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Why is May 25th an Important Date in Argentina?

Napoleon Bonaparte's takeover of Spain sparked the May Revolution in Argentina.
May 25th in Argentina is known as el Dia de la Revolucion de Mayo, or the Day of the May Revolution.
Argentina achieved independence from Spain in 1816.
On May 25th, 1810, governance of Buenos Aires was taken over from the Spanish.
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May 25th is an important date in Argentina because it marks the annual celebration of the May Revolution. May 25th is known as el Día de la Revolución de Mayo, or the Day of the May Revolution. More specifically, this day marks the creation of the First Junta, a local authority that took over governance of Buenos Aires from the Spanish Viceroyalty on this date in 1810.

In the year 1810, the country of Argentina, along with neighboring Bolivia, Paraguay and Uruguay, were controlled by Spain through the Viceroyalty of the Río de la Plata. This system of Viceroyalty was headed by Baltasar Hidalgo de Cisneros, who also served as the viceroy in the city of Buenos Aires at the time. Following news of Napoleon Bonaparte’s invasion of Spain and overthrow of the Spanish king, unrest grew among the Buenos Aires population.

On Friday, 18 May 1810, Viceroy Cisneros attempted to calm the stirring population by making a public announcement. He asked for allegiance to the overthrown Spanish king, Ferdinand VII Bourbon. Despite Cisneros’ attempts to conceal the true situation, the population of Buenos Aires, in particular the Creole population known as criollos, were savvy to the opportunity to change the power structure in the city.

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A secret meeting was arranged to discuss the situation and the opportunity for changing the political power structure in Buenos Aires. It was decided that the people would request a public town meeting with Cisneros. This open town meeting would later come to be called the Cabildo Abierto. Two representatives were chosen to petition for the Cabildo Abierto, and on Saturday, 19 May 1810, the Viceroy met with Juan José Castelli and Martín Rodríguez to receive the petition.

Fearing that the outcome of the Cabildo Abierto would not be in his favor, Viceroy Cisneros avoided a decision. Over the following two days, Cisneros attempted to confirm whether he still had support, and just where that support lay. On Monday, 21 May 1810, restless and impatient with the delay, the people demonstrated their discontent in la Plaza de la Victoria. This plaza would later become la Plaza de Mayo, the location of Argentina’s Government building, the famed Casa Rosada. The will of the people was clear, and Cisneros authorized the Cabildo Abierto, which would be held the next day.

On the 22nd, the Cabildo Abeirto commenced, and speeches were made by prominent debaters on both sides of the argument. The Buenos Aires archbishop, Benito de Lué warned against sudden change. Representing the populace of Argentina and the other countries under control of the Viceroyalty of the Río de la Plata, Juan José Castelli affirmed need for self-governance in light of the ongoing upheaval in Spain. The affirmation was that the Viceroyalty was invalid since King Ferdinand, who had appointed the Viceroyalty, was not currently in power.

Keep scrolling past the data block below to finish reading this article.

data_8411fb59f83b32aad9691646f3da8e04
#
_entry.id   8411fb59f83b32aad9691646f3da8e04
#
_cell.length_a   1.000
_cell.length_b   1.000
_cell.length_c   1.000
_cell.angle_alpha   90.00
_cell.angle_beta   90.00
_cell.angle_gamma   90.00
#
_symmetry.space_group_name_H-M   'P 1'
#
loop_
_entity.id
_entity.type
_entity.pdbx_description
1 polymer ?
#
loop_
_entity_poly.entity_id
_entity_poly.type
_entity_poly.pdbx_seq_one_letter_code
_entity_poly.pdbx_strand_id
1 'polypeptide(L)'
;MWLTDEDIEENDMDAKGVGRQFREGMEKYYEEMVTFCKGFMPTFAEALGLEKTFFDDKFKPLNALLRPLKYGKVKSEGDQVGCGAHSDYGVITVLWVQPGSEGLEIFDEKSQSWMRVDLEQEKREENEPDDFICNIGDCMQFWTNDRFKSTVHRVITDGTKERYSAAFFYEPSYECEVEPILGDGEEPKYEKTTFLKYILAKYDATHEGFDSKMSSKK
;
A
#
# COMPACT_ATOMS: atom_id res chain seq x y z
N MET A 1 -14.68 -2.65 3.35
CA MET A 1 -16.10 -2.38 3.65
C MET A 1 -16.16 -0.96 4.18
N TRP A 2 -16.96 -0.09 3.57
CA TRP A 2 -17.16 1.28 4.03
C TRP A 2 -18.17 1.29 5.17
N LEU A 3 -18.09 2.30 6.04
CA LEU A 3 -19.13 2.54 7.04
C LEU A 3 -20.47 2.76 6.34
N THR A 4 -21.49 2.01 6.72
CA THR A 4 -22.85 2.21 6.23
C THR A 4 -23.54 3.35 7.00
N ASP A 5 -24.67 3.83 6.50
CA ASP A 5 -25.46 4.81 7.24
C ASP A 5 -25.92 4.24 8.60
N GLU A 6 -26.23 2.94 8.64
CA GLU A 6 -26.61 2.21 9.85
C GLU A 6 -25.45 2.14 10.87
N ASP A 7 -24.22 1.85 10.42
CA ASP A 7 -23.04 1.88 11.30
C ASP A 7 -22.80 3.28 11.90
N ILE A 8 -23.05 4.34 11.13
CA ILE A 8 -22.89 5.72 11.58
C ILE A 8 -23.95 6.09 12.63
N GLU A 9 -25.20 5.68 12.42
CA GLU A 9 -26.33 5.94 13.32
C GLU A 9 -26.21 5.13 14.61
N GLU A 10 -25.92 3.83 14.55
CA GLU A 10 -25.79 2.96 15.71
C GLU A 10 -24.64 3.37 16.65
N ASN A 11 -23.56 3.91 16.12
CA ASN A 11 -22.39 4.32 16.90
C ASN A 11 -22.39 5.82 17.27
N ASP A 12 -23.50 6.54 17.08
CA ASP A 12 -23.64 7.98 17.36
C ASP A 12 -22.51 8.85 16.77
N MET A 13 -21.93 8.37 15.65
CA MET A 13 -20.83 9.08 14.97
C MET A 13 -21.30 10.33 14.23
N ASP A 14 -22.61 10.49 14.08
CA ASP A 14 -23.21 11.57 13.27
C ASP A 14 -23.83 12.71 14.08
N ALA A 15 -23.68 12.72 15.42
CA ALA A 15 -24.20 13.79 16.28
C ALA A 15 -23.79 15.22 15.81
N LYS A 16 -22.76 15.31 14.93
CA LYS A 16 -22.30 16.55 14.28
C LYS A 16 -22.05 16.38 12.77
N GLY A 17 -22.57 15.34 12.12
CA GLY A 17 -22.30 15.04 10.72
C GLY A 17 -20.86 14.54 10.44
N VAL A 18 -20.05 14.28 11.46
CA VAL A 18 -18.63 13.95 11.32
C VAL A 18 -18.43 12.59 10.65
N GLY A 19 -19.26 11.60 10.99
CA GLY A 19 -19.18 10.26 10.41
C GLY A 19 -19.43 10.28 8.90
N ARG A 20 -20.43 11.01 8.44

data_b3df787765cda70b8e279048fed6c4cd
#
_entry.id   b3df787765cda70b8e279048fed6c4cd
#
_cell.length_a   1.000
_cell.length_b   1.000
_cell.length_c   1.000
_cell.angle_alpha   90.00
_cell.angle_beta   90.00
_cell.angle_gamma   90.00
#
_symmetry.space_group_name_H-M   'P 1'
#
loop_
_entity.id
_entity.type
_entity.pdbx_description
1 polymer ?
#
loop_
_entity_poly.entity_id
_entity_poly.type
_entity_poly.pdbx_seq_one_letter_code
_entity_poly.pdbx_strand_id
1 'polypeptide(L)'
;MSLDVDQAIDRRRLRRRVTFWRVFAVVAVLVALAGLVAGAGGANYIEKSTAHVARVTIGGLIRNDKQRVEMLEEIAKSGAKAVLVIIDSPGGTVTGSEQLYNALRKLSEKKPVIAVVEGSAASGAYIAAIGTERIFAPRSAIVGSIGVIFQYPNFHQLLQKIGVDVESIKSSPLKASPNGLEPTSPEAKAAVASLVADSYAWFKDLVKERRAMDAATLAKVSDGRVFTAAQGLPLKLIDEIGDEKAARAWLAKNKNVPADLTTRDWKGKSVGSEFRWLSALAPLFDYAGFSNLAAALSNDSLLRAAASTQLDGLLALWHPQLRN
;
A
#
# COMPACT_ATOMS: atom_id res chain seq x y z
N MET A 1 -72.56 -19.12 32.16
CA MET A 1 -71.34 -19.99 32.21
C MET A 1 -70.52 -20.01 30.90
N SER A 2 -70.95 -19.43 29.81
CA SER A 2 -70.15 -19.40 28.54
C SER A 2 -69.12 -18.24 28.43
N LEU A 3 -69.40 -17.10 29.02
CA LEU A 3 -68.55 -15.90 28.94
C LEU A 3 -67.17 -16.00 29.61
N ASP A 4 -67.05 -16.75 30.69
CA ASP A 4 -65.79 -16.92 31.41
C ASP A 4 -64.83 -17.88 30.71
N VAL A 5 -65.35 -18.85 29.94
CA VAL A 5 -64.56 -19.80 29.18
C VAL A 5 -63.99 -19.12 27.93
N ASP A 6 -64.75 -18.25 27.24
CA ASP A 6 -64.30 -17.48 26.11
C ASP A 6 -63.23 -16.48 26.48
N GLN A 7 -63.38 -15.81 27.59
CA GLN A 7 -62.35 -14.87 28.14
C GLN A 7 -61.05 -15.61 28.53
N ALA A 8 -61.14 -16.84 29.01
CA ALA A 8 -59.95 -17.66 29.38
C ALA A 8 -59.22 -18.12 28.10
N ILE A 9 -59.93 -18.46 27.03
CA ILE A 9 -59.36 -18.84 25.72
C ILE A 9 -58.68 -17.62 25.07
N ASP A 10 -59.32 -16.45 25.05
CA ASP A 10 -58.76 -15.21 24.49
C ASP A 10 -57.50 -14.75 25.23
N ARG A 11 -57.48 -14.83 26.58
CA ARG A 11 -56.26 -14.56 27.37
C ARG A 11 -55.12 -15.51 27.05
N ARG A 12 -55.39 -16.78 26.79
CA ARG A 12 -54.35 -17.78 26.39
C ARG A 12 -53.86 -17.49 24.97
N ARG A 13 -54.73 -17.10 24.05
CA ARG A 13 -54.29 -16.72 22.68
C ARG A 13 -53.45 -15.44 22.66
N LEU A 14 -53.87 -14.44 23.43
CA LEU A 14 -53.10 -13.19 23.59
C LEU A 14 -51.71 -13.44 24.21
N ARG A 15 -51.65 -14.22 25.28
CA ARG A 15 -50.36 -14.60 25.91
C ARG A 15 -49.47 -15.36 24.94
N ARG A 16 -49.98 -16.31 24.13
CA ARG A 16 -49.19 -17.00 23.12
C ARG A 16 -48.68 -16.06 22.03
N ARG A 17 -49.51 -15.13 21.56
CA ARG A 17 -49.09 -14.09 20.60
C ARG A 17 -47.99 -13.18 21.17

The Cabildo Abierto voted the following day and the decision was made to remove Cisneros as viceroy and replace his sole power with a Junta consisting of Cisneros and other important public representatives. Public opinion held that through governance by a Junta headed by Cisneros, the power dynamic would not be any different than when Cisneros had been Viceroy, and members of the Junta were persuaded to reject their positions.

Finally, on May 25th the will of the people was enforced. Although the Cabildo Abierto had planned to enforce the Junta and reject any resignations from appointed members, it was made clear that Cisneros no longer had any support, and the Junta he headed was therefore pointless. Cisneros was asked to resign entirely, and a new Junta known as the First Junta was formed. It was called the First Junta because it was formed entirely of members of the Buenos Aires populace, and free of direct influence from the Spanish Crown. Thus, through the creation of the First Junta, Buenos Aires became the first achieve self-governance, making it an example for other countries controlled by the Spanish Viceroyalty.

Events in the week leading up to the May 25th are celebrated collectively as la Semana de Mayo, or May Week. This is due to the fact that the so-called May Revolution took place within a week. Although the majority of significant events began on May 18th, the culmination of the May Revolution on May 25th is the day on which the commemorative festivities are held each year.

Argentines are likely to celebrate the national holiday by abstaining from work, spending time with family, and perhaps eating locro, a traditional food consumed on many Argentine national holidays.

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roxybob
Post 2

More recently, 25 May, 2003 is the day former president Nestor Kirchner, husband of the current president, Cristina Kirchner, first assumed office. 2013 marks 10 years of Kirchner-led government in Argentina. Many are happy with that, some are not....

anon32304
Post 1

I think this is quite an interesting article, brief, but concise.

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